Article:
When I got a call this week from my bank representative, I was confused as I looked at my phone screen. For a moment there, I hesitated. As far as I knew I had no issues with my bank account, with my card, I couldn’t imagine why they would call. I picked up and surely enough my fear was confirmed - they wanted me to come into the bank to discuss a new offer they had on long-term deposits. Of course their banking hours were overlapping with my work schedule so I would have had to leave work early or sacrifice a break. I politely declined their invitation and went on with my day. I dodged it this time but I knew that when my card expires or any of my personal details change, I would have to go in.
And this is why I love virtual banking. I love to pay all my bills from the comfort of my virtual bank. I like to transfer funds and manage deposits in my living room, in my pajamas. And I wish virtual banking would fulfill its true potential and stop these phone calls and invites to the bank. I can’t, for the life of me, understand why I’m paying for my Internet banking services but there are still so many things that I can’t operate from my account and for which I have to go to the bank.
Essentially, virtual banking allows me to access my banking info and related services online without actually going to the bank branch in person. It enables me to pay bills online, check account details, secure loans, withdraw and deposit money anytime as per my convenience, this being the first big advantage I see. The second one is that transactions can be checked in real time, so when I make a transaction, I’m not required to wait for the day or a month to end to check the transaction details. As a consequence of this, I recently learned, the cost incurred in handling the transactions is lower than the traditional form of banking, and also, it charges low fee comparatively because of less overhead expenses. So why isn’t everyone as in love with virtual banking as I am?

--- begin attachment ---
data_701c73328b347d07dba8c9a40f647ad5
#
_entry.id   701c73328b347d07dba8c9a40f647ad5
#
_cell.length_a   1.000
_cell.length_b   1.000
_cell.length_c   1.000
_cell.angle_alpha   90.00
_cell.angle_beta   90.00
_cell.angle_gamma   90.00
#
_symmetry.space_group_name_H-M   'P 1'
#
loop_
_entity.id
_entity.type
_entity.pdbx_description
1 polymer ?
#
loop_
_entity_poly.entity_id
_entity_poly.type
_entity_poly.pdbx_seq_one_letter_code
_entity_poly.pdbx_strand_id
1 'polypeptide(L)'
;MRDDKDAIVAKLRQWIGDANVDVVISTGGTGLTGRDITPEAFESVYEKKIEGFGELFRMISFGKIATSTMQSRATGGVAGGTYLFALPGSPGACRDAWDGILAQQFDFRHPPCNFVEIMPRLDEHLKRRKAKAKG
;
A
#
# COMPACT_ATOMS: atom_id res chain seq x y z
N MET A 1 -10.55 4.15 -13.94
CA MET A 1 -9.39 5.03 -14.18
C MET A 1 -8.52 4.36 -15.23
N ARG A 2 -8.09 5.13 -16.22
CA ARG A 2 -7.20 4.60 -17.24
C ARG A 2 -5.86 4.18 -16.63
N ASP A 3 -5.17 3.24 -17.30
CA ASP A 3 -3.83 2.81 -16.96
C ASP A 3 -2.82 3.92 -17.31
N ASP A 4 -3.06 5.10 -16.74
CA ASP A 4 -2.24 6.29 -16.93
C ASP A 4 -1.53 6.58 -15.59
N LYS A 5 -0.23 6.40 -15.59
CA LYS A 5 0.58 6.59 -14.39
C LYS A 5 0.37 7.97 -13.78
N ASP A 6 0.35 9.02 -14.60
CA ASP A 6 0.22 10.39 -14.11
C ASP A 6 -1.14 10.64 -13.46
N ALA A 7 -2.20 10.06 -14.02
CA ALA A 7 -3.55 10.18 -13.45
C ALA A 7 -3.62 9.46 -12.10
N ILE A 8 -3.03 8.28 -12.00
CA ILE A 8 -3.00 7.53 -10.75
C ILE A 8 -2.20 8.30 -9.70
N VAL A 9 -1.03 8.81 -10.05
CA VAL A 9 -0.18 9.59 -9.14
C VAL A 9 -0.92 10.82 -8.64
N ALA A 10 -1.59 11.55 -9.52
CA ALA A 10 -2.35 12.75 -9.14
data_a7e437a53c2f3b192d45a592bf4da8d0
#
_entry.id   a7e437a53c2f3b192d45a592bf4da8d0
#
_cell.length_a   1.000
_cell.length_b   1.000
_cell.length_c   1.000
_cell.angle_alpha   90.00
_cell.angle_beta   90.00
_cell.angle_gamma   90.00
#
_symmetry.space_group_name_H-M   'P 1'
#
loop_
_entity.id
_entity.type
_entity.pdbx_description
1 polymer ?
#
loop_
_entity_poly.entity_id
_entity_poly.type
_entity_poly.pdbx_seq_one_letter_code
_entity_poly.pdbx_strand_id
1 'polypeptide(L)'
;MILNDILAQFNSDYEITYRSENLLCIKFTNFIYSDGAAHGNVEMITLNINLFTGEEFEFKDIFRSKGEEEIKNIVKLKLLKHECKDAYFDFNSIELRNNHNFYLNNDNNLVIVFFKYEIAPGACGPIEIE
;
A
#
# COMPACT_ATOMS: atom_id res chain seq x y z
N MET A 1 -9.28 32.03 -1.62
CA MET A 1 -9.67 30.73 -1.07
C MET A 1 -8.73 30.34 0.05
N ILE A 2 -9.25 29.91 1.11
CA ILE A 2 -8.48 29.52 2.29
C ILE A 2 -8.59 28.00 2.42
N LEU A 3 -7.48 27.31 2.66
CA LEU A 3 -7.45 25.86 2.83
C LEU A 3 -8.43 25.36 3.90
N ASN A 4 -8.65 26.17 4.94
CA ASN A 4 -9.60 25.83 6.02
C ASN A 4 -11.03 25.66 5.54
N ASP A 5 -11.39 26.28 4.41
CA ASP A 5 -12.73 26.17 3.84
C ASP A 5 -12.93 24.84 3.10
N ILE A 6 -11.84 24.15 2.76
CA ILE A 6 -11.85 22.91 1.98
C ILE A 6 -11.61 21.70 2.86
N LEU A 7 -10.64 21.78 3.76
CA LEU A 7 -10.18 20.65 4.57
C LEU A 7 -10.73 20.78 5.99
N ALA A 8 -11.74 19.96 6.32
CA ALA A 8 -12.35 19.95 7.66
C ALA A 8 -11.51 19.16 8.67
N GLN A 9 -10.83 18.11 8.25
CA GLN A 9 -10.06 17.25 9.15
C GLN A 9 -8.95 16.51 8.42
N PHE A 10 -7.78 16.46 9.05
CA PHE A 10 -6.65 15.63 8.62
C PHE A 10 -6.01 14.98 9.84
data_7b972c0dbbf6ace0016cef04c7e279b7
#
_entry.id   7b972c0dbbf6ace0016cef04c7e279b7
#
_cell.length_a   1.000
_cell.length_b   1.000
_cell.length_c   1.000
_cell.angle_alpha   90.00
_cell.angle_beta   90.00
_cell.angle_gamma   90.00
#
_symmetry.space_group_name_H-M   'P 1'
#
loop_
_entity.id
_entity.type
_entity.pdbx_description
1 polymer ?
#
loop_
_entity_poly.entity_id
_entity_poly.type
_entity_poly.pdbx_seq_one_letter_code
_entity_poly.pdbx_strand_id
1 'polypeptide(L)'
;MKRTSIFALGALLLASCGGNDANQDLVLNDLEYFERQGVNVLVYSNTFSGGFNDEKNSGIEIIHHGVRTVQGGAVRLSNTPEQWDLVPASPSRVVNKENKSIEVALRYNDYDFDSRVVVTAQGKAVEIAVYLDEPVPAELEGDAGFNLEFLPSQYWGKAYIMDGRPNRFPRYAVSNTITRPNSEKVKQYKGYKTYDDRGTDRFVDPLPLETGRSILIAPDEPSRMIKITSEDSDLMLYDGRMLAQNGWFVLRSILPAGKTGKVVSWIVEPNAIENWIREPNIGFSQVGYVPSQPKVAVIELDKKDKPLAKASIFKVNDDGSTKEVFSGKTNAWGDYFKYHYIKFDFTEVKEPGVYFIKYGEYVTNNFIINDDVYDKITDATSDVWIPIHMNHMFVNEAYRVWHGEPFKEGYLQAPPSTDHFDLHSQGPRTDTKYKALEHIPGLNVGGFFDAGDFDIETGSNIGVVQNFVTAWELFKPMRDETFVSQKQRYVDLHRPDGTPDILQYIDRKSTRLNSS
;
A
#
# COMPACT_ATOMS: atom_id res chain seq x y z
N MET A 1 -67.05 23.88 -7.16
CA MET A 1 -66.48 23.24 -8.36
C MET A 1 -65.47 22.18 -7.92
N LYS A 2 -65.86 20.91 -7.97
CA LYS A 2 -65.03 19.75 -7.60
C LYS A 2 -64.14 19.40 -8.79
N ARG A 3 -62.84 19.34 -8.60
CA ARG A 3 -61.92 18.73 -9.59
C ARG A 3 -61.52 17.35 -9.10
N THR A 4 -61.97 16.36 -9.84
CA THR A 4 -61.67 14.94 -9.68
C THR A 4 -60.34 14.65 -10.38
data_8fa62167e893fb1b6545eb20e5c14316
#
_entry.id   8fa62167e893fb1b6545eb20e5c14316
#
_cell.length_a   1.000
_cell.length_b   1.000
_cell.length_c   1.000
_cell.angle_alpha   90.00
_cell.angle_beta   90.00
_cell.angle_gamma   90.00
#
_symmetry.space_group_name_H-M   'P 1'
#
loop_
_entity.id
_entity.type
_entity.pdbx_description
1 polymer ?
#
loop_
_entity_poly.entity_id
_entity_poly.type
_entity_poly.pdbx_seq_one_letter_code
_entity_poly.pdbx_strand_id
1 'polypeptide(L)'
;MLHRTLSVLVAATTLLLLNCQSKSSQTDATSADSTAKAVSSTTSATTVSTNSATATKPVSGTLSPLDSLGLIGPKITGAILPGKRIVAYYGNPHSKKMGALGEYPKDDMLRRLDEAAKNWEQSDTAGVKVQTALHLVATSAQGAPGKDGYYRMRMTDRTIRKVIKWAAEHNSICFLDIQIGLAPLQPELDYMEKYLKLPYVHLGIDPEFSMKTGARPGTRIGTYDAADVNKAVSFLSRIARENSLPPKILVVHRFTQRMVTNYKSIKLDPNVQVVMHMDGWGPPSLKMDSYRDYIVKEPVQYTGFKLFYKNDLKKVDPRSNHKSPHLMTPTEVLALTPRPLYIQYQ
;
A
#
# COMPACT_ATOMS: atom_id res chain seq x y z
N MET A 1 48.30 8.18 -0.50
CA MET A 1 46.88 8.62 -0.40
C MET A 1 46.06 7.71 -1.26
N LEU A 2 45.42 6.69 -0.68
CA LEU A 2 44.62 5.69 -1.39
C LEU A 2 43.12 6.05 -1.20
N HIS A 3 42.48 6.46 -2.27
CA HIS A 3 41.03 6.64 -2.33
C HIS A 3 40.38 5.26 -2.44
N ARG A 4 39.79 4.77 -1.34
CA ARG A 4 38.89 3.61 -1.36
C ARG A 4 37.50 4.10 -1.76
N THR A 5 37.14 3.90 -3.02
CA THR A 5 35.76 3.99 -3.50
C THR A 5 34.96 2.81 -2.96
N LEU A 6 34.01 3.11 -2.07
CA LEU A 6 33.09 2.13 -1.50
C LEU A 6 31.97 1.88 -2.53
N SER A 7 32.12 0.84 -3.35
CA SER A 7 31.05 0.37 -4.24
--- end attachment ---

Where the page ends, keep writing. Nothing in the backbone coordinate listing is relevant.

What’s the technological holdup?
I went on to investigate this matter of virtual banking and how to make it work for me (sooner). What I found out was that the technology is already here, validating some of my expectations.
“What is it exactly that sets a virtual branch apart from regular internet banking? Well, imagine simply that you don’t have to go to your local bank branch anymore, because you can get all you need through live video chats with financial experts, real-time desktop sharing, co-browsing, voice biometrics, on-screen signing and – and all those options come through a secure connection.
What's more, even the most complex banking services, including obtaining a mortgage, are available from the comfort of your home, or wherever you happen to be as long as there's an Internet connection on hand.”
So it is possible for me to do all my banking without setting a foot inside an actual bank? Theoretically, yes. So what's the holdup?
It seems that virtual banking branches are still at an early stage of market adoption. Although it is expecting to have a fast growth rate, with as many as four out of five banks expected to be involved in virtual branch deployment by 2018, according to EFMA (the European Financial Management Association), I don’t think I’ll personally benefit from this anytime soon.
These new technologies including augmented reality, virtual reality and chatbots are all being tested by financial institutions to see how they can impact the overall functioning of the banking system. For example, Bank of America is experimenting with hybrid banking, supplementing traditional branch offices with small unstaffed mini-branches that offer a direct link to branch personnel via video conference, and with voice recognition technology as well. Using Erica (as in Bank of Am-ERICA), Bank of America customers could do virtual banking by voice with a computer, similar to how people already use Amazon Alexa or Apple’s Siri. Some banks are experimenting with AR apps to help consumers find the nearby branches and ATMs. While navigating through the city and looking at a smartphone screen, a user can see real-time information on the nearest locations, including the distance and additional details, or to book an appointment. Using the same technology, banks like Halifax and Australia’s Commonwealth Bank have used real estate data to enable potential home buyers to view detailed profiles of properties for sale as they pass them in the street.